“Ashley was a real mentor. He was amazing off the field. He gets criticism because of his relationship with Cheryl (Tweedy). He is not that person at all. Such a nice guy. He took his time to take me everywhere: he took me for dinner, I stayed in his house, everything. His best advice was to be yourself and if you want something, you better work for it. At Chelsea, my position changed too as I arrived as a centre-back. Brendan Rodgers was the reserve team manager and he said that a centre-back in England needs to be tall and very strong. I was more about technical ability and not six foot tall. I had technical ability, to go forward, and he made me a left-back.”

At Sunderland, Van Aanholt found a Premier League home. “I lived in Newcastle and it is the best rivalry and derby I have experienced. We, Sunderland, dominated them. We beat them four times when I was there. Maybe five. That’s the game of the year. The move made me a proper ‘Prem’ player. Lee Congleton (the head of recruitment) signed me for Sunderland. I am thankful but it is my feet that did the work. From that moment, I was ready to show myself.”

At Sunderland and subsequently Palace, Van Aanholt has grown in prominence, making close to 200 Premier League appearances. Palace’s win percentage this season is more than 40 per cent higher when he plays compared to when he is absent. In an interview with The Athletic earlier this season, his former manager Sam Allardyce — who coached Van Aanholt at Sunderland and then signed him in a £14 million deal for Palace — argued only the Dutchman’s lack of defensive concentration has held him back from being one of the very best in the division.

“It is true,” Van Aanholt nods. “He has told me that, too. I don’t switch off any more. I am alert now. The past two and a half years, I have been spot-on defensively. Sam is right. Sometimes I did switch off. I don’t know why. It’s something I have always done but the players around me talk a lot to me to keep me switched on.”

You played for him and then you signed for him, so you must really like Big Sam?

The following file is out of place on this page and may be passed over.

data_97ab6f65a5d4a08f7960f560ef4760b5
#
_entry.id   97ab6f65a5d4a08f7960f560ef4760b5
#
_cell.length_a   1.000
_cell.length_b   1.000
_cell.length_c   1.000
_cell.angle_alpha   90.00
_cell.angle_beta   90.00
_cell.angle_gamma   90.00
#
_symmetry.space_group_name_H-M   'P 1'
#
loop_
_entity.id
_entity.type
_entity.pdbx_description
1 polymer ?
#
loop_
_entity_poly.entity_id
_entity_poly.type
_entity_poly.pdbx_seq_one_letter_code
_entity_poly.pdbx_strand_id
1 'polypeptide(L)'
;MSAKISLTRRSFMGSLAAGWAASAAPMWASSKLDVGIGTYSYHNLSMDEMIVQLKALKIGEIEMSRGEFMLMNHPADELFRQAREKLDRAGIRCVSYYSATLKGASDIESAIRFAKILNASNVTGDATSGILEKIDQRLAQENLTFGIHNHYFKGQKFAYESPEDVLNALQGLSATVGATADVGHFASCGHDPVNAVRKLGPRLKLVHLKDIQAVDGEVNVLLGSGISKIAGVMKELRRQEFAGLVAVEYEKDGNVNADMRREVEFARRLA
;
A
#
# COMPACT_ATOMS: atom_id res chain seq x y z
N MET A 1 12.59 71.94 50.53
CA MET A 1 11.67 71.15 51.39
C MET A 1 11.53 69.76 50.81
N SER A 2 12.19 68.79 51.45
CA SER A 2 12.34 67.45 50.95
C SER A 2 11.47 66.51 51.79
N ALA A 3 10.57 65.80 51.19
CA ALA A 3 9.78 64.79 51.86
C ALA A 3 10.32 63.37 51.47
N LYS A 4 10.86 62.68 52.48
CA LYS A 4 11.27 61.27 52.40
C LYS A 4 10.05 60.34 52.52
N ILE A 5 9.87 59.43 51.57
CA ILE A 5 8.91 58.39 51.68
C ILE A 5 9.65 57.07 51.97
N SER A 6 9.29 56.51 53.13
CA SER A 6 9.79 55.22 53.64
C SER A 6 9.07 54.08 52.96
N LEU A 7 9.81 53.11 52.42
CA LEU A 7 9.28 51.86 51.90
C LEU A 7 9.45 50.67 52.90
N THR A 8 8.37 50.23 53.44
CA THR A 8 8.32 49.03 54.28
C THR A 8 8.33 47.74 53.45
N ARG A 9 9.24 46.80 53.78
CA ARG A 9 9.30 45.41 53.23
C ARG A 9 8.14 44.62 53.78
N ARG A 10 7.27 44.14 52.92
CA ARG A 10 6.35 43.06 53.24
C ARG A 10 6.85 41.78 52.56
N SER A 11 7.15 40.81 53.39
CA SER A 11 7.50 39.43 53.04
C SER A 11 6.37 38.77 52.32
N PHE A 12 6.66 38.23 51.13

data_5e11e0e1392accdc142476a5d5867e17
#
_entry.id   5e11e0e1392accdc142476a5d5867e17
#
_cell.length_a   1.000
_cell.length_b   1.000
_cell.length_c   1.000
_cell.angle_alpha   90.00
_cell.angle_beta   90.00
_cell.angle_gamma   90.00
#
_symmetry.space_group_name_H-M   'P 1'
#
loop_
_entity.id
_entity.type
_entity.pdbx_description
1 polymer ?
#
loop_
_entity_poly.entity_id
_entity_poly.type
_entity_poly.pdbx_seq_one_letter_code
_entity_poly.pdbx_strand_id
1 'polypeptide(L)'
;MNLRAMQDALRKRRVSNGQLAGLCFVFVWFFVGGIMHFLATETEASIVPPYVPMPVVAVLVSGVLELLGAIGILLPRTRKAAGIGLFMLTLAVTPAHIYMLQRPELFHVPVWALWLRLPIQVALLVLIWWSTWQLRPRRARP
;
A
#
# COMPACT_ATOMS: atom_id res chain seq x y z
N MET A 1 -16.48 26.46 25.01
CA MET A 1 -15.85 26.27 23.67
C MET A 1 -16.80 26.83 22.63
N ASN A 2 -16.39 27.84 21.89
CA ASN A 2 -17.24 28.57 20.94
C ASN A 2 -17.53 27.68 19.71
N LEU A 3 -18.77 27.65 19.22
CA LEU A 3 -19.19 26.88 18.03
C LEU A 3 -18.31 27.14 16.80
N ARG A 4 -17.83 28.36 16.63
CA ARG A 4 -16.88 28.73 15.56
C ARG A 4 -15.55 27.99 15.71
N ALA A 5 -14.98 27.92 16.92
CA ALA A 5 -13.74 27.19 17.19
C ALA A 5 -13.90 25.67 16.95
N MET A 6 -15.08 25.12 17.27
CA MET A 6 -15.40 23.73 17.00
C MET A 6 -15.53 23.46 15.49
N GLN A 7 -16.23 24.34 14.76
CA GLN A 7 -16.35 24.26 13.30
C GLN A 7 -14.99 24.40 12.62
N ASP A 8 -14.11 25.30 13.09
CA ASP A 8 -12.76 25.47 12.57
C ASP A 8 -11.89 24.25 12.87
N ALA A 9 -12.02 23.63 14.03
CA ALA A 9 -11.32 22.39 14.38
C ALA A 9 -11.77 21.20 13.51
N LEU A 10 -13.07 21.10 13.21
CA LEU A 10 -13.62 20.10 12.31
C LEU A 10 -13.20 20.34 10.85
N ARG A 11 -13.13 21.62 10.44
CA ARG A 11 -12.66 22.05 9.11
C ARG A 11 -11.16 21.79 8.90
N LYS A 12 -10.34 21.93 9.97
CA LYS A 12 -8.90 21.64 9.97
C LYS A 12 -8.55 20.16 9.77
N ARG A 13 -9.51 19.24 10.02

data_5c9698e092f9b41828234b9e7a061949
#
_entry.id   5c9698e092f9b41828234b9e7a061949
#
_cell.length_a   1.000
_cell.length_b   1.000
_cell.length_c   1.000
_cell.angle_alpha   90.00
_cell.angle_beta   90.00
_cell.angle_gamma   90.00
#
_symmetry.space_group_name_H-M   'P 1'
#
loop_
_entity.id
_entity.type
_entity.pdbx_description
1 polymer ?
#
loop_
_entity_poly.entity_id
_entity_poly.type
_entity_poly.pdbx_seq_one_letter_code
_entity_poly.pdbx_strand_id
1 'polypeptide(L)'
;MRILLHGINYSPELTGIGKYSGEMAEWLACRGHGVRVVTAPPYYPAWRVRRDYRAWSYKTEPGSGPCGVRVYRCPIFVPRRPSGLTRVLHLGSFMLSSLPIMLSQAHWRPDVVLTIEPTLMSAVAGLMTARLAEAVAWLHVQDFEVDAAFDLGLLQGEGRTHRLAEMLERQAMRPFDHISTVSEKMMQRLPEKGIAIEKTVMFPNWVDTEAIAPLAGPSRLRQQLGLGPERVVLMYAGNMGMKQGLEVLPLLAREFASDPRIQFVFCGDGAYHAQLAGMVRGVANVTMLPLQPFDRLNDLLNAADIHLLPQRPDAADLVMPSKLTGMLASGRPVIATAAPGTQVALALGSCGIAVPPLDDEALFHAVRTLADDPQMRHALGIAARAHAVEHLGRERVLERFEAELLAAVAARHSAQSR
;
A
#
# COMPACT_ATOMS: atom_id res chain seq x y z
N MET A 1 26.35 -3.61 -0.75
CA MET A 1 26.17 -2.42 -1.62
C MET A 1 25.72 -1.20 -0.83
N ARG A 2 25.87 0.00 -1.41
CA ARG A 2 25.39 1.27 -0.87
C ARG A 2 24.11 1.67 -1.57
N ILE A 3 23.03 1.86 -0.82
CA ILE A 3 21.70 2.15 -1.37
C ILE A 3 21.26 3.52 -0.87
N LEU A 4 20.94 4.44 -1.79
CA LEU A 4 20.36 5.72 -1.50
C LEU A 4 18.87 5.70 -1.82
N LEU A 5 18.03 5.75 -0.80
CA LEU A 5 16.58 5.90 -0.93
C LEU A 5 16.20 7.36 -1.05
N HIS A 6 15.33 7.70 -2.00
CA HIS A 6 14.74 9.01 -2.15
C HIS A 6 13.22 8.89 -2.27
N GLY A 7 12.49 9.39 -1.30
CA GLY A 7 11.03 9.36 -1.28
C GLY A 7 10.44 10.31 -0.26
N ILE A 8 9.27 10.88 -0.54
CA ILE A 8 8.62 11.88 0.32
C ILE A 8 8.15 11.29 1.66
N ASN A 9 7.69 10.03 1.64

“Tactics-wise, he was one of the best managers of my career. He had a huge influence on me. He is old-fashioned, but it works. He is always right. For example, if we didn’t play one game how he said we should play, he would come into the meeting and say, ‘I told you. If you don’t listen to me, you won’t win.’ The next game, we listened and got the points. He knows what to do. If you are a manager who wants to play football, then very nice. Everyone wants to play football nowadays. Everyone wants to play out from the back. But it is also about points on the board. If you don’t, the fans start to get frustrated.

Patrick van Aanholt, Sam Allardyce, Sunderland

“At Sunderland, Sam left for the England job. He came to speak to me in person and he was honest. He said, ‘I’ve been offered the England job and I am going to take it.’ I said, ‘But I signed a new contract because of you’ but then I said, ‘If it is a dream come true, then you have to take it. Follow your dreams. I will be fine. We’ll see each other soon.'”

Despite Van Aanholt’s blessing, Allardyce’s tenure would be hopelessly short-lived with England and soon, the pair were arranging to reunite in south London.

“He called me straight away (after getting the Palace job in December 2016) and said, ‘I need you.’ I said, ‘Sam, I am coming!’ I had a bad time at Sunderland off the pitch. I had problems with my wife. My wife moved back to Holland because she didn’t love living in Newcastle. So I chose, for my family, too, to move back to London. Sam was so good. If you are tired, tell him: he gives you another day off, as long as you perform on a Saturday. If you need two days off, you can tell him. Performance is all that matters to him.”

Van Aanholt’s current Palace boss Roy Hodgson is similarly respected. He says: “I have a good relationship with Roy; he listens to me, talks to me, understands me.”

What about the noise from outside? Newspaper ratings? Social media?

“You know when you have played a good game or bad game. I don’t care if someone gives me a four in the paper. Sometimes, they just don’t like the player, so they give a four. I don’t care. Social media is different. I had scored the winner at Old Trafford in August. My phone was popping off. But you have to move on. I always look at my phone. I don’t look really at social media. I watch my clips back to see what I did wrong and what I can do better. We get clips sent to an app either on the night of the game or the following morning. I learn from it. I get criticised sometimes by the manager and I listen, learn and improve.

“When things go wrong, that’s where you really want to watch it and know you should have been there. If you want to be a top player, it starts with that. That is what I strive for every day. I am happy now — and I’m not stopping.”